By AHLORA SMITH
Both 2017 and 2018 were quite the times to be a fan of the Los Angeles Dodgers. After a dynamic season in 2017, leading the western National League by 11.0 wins, the Dodgers rallied but fell short of a World Series win at home in a gut-wrenching 5-1 Game 7 loss to the Houston Astros in Los Angeles.
In the Redlands Unified School District, fans at all different levels reflect on the successful regular season and react in a variety of ways to the World Series, with the “die hard” fans being a bit more devastated than moderate followers.
Citrus Valley High School teacher Steven Lozano said that the loss resulted in the “slow and painful death of [his] soul,” whereas Citrus Valley junior Joseph Quesada “felt more bad for all [his] Dodger friends.”
The words that Dodgers fans expressed for 2017 could easily be mistaken for 2018. “Could not believe. Still can’t,” said Scott Washburn, Redlands East Valley High School teacher, of the 2017 World Series results, “To come so close and to still fall short.”
Citrus Valley counselor Wendy Caress said she was “disappointed because the Dodgers were better than their performance that night.”
After the 2017 postseason, manager Dave Roberts and the team were already looking forward to 2018 spring training, and many, like Kurt Clements, REV teacher, had high hopes for this year.
2018 Regular Season
The transition to 2018 came and went, and, in the blink of an eye, February 13 came upon Los Angeles.
Spring training kicked off the second year in a row of hard grind and an eventual heartbreak. Throughout the regular season, the team went through slumps and triumphs that were nonexistent in the 2017 season. This is primarily due to a majority of the roster being put on the Disabled List, which players are put on when they are injured and cannot play, and coming back up to season games.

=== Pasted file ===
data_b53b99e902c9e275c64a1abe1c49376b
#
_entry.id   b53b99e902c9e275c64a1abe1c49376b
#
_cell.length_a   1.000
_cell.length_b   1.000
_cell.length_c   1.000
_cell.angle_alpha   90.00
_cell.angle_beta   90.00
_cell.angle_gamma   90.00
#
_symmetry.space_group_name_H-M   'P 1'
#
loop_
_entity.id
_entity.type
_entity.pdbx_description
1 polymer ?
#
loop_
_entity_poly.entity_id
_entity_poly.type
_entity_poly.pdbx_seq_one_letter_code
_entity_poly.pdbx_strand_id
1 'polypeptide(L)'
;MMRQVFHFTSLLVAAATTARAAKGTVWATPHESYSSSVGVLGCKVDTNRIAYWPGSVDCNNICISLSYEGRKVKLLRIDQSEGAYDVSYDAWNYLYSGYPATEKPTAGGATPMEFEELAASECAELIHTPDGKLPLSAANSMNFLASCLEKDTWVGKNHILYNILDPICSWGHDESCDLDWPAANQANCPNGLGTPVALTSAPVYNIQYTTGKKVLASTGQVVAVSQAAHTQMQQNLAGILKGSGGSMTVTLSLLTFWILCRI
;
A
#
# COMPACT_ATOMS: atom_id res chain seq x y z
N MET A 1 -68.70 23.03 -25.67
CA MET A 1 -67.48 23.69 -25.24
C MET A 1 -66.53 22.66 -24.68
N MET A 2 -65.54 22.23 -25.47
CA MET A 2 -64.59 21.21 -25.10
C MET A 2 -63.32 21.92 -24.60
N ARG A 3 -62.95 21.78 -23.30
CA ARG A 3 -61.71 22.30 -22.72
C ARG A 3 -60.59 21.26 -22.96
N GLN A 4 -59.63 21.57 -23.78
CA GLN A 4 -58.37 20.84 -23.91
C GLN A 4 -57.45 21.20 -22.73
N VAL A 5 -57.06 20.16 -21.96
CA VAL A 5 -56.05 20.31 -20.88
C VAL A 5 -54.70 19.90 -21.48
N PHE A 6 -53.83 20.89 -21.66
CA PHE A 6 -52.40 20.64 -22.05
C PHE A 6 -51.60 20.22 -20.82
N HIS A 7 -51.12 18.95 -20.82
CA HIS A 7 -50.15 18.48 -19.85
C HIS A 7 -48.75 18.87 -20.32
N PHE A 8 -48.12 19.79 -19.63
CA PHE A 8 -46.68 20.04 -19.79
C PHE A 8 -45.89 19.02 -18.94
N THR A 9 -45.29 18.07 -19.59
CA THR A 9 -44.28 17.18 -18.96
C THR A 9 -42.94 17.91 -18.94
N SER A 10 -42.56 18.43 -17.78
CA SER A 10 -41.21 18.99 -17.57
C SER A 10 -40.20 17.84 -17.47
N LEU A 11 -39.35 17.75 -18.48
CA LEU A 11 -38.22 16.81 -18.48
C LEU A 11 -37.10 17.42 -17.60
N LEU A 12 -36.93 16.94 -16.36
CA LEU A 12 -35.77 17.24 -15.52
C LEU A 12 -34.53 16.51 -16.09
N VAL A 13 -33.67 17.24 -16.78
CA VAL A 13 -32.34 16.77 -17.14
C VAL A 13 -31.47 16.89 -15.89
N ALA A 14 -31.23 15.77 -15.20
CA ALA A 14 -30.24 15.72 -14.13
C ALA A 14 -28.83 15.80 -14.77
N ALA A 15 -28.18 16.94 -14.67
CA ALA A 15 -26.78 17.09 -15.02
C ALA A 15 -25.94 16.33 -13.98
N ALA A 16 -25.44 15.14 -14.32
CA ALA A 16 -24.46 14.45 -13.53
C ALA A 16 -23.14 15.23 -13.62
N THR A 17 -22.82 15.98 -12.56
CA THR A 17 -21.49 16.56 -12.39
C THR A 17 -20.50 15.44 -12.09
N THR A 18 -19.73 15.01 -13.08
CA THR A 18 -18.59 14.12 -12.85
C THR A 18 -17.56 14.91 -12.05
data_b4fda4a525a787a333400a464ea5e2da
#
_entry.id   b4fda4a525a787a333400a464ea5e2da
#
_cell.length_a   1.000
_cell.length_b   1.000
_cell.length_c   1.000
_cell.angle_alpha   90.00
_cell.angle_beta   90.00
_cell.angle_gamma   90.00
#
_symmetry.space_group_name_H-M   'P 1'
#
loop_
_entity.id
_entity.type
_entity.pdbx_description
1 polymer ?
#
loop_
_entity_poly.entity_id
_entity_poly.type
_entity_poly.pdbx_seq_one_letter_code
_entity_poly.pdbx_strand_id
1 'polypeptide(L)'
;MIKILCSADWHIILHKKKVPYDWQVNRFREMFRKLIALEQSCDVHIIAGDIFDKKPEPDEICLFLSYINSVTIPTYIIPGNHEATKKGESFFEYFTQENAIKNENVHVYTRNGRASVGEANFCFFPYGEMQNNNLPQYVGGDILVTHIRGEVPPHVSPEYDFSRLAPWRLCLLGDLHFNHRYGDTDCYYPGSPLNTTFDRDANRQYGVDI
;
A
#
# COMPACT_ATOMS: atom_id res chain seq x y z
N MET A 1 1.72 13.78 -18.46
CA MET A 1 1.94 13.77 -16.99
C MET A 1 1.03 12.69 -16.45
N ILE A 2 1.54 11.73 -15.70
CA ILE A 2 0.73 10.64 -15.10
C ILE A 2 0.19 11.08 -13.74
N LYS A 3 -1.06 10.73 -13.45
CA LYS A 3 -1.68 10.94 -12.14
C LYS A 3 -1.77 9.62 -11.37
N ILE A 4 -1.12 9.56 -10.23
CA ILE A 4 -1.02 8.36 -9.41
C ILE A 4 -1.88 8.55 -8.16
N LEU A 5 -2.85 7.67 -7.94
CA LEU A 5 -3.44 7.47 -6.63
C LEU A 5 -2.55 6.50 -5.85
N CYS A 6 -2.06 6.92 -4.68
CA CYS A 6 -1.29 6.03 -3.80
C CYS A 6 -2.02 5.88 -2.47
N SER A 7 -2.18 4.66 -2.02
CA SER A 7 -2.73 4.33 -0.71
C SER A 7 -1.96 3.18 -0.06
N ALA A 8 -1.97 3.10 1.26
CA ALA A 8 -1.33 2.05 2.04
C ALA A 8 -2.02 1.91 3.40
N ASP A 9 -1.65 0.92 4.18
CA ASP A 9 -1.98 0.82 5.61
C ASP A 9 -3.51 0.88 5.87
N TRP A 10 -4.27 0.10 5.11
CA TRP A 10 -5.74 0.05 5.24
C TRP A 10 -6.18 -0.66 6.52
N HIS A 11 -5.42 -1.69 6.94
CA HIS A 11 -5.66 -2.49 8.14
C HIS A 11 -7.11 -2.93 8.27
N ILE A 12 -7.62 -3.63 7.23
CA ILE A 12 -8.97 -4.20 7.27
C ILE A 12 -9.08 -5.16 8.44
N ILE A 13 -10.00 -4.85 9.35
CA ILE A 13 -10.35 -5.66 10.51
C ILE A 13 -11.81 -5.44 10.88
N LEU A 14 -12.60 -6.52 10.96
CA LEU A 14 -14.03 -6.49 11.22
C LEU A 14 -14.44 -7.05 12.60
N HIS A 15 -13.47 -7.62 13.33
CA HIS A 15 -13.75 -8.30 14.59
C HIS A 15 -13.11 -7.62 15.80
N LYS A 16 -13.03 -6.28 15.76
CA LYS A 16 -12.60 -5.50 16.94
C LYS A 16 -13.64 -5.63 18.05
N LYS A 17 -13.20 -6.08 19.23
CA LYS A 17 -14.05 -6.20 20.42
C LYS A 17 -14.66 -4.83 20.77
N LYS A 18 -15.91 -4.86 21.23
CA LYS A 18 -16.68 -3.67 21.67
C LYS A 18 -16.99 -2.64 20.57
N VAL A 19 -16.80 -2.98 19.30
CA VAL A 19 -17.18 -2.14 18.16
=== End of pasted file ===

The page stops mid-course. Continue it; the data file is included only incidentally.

Caress admits that she would lose hope “every time the Dodgers went on a losing streak.”
Perhaps the most notable injury of the year was when third baseman Justin Turner broke his wrist during preseason.
Clements never lost hope. He said, “I always believed we were in a position to win the west, even when things appeared bleak in April and at the very end of the season.”
Others admitted there was pause for concern. “So many losses at the beginning of the year after Justin Turner broke his wrist in Spring Training,” Washburn said.
When Turner was finally able to be put back on regular team roster, the Dodgers took off. Notable moments include “The Bellinger catch,” Pena said, “when he looked like he was flying was cool. As well at CT3 crazy catch. . . There were just so many outstanding plays this year.”
The fight to the end of the season resulted in a tie breaker game for the National League West Division Championship, where the Dodgers beat the Colorado Rockies, 5-2.
After that win, the Dodgers were in the postseason for the 6th year in a row: the third highest streak in Major League Baseball history. The only thing keeping the Dodgers from a second year appearance in the World Series was the Milwaukee Brewers.
Manager Craig Counsell and his team did not go down without a fight, as the series went all the way to seven games, with Dodgers winning four of the seven. Many notable moments stand out to fans from this series.
“In my mind, Chris Taylor’s catch in Game 7 sealed the series win,” Clements said, “in addition to being one of the greatest catches I’ve ever seen. Cody Bellinger’s key plays in game 4 were also key to swinging the series in favor of the Dodgers.”
Washburn remembers, “Yasiel Puig’s 3 run home-run in Game 7 with the Brewers that gave them the lead 4-1.”
For Caress, it was “Bellinger’s walk off single in game 7 against the Brewers” that stood out most.
2018 World Series